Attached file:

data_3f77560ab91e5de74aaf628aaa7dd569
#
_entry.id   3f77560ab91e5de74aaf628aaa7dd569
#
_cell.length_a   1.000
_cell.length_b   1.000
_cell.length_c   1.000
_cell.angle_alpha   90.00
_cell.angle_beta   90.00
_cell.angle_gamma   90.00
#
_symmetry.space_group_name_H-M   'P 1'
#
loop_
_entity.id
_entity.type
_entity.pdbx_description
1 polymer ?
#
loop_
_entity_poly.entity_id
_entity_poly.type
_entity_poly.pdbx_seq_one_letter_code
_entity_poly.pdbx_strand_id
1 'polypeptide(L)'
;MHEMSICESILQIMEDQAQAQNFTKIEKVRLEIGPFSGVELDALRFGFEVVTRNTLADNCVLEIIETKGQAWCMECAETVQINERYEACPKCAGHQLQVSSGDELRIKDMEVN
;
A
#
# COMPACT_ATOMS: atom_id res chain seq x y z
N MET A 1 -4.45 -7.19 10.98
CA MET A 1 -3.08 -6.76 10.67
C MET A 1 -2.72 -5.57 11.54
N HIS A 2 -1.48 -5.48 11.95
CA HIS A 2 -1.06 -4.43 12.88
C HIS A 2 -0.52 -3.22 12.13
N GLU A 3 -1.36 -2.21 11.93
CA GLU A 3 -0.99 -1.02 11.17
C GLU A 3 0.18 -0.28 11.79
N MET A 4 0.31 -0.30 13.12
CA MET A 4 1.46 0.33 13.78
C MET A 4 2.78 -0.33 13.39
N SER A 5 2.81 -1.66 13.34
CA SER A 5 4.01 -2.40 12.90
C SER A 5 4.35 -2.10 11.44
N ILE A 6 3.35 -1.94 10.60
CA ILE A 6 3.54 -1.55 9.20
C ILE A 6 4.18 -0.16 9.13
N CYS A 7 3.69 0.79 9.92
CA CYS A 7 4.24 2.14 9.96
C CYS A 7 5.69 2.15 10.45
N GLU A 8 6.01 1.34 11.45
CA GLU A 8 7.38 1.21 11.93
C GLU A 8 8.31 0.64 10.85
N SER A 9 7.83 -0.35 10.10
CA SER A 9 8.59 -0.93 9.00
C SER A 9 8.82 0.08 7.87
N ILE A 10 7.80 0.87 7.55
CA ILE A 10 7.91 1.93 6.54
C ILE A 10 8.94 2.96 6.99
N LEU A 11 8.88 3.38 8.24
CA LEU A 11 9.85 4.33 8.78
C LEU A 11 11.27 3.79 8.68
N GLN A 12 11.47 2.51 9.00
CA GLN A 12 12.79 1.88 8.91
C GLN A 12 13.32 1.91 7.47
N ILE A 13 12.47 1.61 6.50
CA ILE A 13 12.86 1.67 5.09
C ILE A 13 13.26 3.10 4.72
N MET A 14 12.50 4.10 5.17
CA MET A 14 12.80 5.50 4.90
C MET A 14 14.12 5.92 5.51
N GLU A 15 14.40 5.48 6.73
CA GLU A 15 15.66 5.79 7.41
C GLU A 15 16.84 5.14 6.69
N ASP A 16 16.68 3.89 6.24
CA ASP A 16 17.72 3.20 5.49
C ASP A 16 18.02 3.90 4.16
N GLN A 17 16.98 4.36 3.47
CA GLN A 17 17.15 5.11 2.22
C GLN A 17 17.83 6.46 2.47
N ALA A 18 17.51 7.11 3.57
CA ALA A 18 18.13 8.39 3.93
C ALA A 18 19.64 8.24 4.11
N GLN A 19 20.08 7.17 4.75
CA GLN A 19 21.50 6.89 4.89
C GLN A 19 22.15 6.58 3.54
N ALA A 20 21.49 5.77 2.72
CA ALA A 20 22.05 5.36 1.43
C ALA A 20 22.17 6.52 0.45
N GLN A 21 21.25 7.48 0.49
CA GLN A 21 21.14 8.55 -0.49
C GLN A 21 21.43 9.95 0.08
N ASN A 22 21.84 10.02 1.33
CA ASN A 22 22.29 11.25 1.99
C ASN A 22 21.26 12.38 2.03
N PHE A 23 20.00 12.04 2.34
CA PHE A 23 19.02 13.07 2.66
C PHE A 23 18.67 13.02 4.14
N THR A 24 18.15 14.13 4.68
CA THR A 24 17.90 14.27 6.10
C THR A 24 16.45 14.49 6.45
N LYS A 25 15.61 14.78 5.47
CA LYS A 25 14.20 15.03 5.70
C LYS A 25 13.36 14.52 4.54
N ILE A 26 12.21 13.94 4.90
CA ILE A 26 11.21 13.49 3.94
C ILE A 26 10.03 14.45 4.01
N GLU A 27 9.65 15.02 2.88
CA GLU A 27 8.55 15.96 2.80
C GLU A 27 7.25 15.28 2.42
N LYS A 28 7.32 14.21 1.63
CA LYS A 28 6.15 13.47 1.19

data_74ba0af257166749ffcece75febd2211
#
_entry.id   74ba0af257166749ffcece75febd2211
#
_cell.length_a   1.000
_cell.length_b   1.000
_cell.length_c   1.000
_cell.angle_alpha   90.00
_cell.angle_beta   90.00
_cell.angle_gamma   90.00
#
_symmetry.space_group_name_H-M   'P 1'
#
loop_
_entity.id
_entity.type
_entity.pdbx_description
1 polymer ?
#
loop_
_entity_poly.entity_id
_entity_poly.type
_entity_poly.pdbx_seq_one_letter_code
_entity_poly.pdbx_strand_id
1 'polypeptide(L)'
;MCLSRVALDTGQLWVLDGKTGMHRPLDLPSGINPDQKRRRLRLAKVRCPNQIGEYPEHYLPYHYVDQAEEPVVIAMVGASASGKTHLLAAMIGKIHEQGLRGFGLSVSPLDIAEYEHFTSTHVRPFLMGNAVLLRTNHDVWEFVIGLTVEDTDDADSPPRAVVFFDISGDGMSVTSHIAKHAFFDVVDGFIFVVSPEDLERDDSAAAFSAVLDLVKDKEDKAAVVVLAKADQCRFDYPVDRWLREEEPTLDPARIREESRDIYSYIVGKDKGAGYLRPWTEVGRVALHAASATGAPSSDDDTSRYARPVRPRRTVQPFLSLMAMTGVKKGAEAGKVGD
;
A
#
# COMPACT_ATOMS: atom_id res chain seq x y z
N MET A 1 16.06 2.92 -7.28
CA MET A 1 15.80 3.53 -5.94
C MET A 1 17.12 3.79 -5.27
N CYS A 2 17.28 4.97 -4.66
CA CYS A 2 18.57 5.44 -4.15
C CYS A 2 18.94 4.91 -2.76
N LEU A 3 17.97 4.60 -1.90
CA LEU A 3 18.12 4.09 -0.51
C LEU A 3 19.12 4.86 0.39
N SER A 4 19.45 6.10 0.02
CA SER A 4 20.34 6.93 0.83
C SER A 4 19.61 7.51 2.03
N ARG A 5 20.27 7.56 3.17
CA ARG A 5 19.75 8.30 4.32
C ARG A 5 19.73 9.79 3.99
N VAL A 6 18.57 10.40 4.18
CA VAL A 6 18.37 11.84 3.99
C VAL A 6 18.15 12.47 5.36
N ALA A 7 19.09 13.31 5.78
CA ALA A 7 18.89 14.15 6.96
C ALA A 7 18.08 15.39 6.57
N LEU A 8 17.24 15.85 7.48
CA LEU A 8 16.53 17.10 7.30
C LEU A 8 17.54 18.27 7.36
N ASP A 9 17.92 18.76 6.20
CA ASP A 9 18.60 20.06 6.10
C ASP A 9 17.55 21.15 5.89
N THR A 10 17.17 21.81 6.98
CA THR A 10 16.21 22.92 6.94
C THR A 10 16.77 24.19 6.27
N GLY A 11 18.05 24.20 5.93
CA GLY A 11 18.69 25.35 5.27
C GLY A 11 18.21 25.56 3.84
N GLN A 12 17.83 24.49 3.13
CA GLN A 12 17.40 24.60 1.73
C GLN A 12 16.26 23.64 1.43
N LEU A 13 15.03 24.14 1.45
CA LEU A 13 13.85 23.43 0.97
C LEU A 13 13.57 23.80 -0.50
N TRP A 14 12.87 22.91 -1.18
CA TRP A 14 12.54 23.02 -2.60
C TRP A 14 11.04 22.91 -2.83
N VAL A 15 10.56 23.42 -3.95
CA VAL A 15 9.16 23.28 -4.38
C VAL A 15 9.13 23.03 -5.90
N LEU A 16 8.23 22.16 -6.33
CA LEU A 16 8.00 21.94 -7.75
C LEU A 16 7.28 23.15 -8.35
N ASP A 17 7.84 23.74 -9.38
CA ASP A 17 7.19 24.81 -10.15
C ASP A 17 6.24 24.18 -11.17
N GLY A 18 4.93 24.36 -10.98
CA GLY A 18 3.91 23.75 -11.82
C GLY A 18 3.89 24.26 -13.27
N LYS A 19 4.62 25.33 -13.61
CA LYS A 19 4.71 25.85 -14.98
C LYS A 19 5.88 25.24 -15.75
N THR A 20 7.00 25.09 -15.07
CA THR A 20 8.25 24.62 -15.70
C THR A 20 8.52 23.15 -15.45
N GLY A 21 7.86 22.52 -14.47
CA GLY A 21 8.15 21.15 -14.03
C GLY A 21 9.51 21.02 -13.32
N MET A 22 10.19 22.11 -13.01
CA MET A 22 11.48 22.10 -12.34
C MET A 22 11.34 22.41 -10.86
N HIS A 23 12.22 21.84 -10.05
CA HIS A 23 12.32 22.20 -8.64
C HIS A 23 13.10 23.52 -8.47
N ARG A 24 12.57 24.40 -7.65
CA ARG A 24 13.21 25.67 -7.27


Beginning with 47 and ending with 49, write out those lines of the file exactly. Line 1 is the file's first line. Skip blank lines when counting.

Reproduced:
CA ILE A 6 3.54 -1.55 9.20
C ILE A 6 4.18 -0.16 9.13
N CYS A 7 3.69 0.79 9.92